Last week, Chairwoman Jessica Rosenworcel of the Federal Communications Commission (FCC) announced that she expects to circulate a proposal shortly that will authorize the FCC and/or certain national security agencies to periodically evaluate the foreign ownership of FCC licensees in light of national security considerations. She made this announcement in a speech that focused on security at the Center for Strategic and International Studies in Washington, D.C.
Today, the FCC and a group of national security agencies review the foreign ownership of FCC licensees only when licenses are first sought, or when transfers of control or assignments of those licenses are proposed. The perceived shortcomings of this approach arose recently in connection with the FCC’s review of certain China state-owned enterprise Section 214 licensees. That review, which was initiated in 2019, ultimately resulted in the revocation of those licenses. But, notably, most of the licensees involved in that action did not have a license transaction or application pending before the agency, and the FCC lacked clear procedures for evaluating foreign ownership and national security considerations outside of those contexts. Chairwoman Rosenworcel’s proposal presumably is intended to address this.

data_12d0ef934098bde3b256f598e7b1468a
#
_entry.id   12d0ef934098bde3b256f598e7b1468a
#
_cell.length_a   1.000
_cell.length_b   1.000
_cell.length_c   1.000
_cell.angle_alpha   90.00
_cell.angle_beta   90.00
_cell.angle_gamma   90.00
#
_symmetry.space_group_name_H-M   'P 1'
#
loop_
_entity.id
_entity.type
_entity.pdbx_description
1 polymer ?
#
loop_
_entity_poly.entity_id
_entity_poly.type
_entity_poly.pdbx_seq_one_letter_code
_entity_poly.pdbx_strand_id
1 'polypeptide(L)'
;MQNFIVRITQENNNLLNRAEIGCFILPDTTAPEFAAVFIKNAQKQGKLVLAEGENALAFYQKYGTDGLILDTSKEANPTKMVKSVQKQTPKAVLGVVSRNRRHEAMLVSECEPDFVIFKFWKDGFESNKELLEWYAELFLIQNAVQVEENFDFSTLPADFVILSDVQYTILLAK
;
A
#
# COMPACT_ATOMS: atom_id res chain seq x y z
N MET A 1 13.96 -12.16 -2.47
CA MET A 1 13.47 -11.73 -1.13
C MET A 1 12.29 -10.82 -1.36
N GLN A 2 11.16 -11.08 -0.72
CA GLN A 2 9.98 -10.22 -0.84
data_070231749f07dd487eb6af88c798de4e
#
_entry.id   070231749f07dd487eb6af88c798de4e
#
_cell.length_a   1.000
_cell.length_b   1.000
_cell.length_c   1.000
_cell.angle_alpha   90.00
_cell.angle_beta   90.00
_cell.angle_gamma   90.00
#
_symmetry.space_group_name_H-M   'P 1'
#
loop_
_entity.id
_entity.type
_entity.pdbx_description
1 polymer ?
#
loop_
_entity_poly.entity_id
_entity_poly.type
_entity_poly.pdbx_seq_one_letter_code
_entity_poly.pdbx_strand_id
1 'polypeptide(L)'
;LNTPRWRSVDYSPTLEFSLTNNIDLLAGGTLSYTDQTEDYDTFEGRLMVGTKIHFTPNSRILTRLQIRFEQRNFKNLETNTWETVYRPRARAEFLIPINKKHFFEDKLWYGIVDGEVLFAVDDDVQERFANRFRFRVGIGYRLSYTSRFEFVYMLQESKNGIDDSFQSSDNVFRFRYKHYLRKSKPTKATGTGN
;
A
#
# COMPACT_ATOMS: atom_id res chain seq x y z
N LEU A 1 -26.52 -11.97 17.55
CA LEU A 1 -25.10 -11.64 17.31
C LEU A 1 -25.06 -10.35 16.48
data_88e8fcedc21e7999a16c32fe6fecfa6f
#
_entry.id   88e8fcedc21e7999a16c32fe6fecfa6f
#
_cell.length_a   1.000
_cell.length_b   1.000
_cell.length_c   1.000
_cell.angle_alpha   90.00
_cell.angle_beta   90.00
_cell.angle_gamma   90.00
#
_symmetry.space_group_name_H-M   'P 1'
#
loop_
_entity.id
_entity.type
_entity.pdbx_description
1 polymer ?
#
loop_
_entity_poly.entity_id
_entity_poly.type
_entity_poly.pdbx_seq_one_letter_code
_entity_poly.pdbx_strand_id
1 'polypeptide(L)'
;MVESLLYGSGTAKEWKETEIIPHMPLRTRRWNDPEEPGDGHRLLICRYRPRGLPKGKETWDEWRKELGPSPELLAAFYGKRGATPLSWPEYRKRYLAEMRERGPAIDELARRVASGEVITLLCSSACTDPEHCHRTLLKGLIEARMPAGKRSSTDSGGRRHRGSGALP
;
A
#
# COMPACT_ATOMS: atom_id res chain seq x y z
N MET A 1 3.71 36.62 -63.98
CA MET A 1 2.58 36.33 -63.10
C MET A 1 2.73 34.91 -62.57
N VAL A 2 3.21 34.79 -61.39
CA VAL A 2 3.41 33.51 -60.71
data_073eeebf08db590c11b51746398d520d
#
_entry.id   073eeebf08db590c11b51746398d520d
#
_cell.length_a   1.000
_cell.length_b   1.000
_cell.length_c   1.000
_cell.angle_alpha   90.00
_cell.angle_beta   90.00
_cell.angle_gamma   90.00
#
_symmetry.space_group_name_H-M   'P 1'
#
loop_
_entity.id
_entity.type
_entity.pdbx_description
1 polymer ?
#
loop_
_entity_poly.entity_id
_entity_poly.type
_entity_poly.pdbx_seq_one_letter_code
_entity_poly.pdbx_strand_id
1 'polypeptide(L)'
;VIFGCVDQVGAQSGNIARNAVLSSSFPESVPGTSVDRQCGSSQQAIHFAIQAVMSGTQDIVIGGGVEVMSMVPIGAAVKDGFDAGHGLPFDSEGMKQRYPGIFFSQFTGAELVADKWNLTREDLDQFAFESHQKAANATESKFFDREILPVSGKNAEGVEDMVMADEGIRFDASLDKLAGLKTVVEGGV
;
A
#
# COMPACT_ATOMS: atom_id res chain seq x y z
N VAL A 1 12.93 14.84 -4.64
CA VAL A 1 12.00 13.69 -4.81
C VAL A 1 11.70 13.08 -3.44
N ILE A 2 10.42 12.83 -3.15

What Chairwoman Rosenworcel will propose is notable because it could affect an existing licensee’s ability to bring on foreign investors that do not otherwise trigger a transfer of control. It also could subject licensees to evolving thinking by national security agencies about which foreign owners and investors will trigger national security concerns – thinking that the agencies presumably will be able to act on more quickly under new rules.
Although Chairwoman Rosenworcel made her proposal in the context of Section 214 licensees, it is not clear whether her proposal will be limited to on these types of licensees or whether it will extend to other types of licensees, too, such as wireless and subsea cable licensees. It also is not clear whether the proposal will be in the form of a Notice of Proposed Rulemaking or Notice of Inquiry, which could affect the timing of any new rules.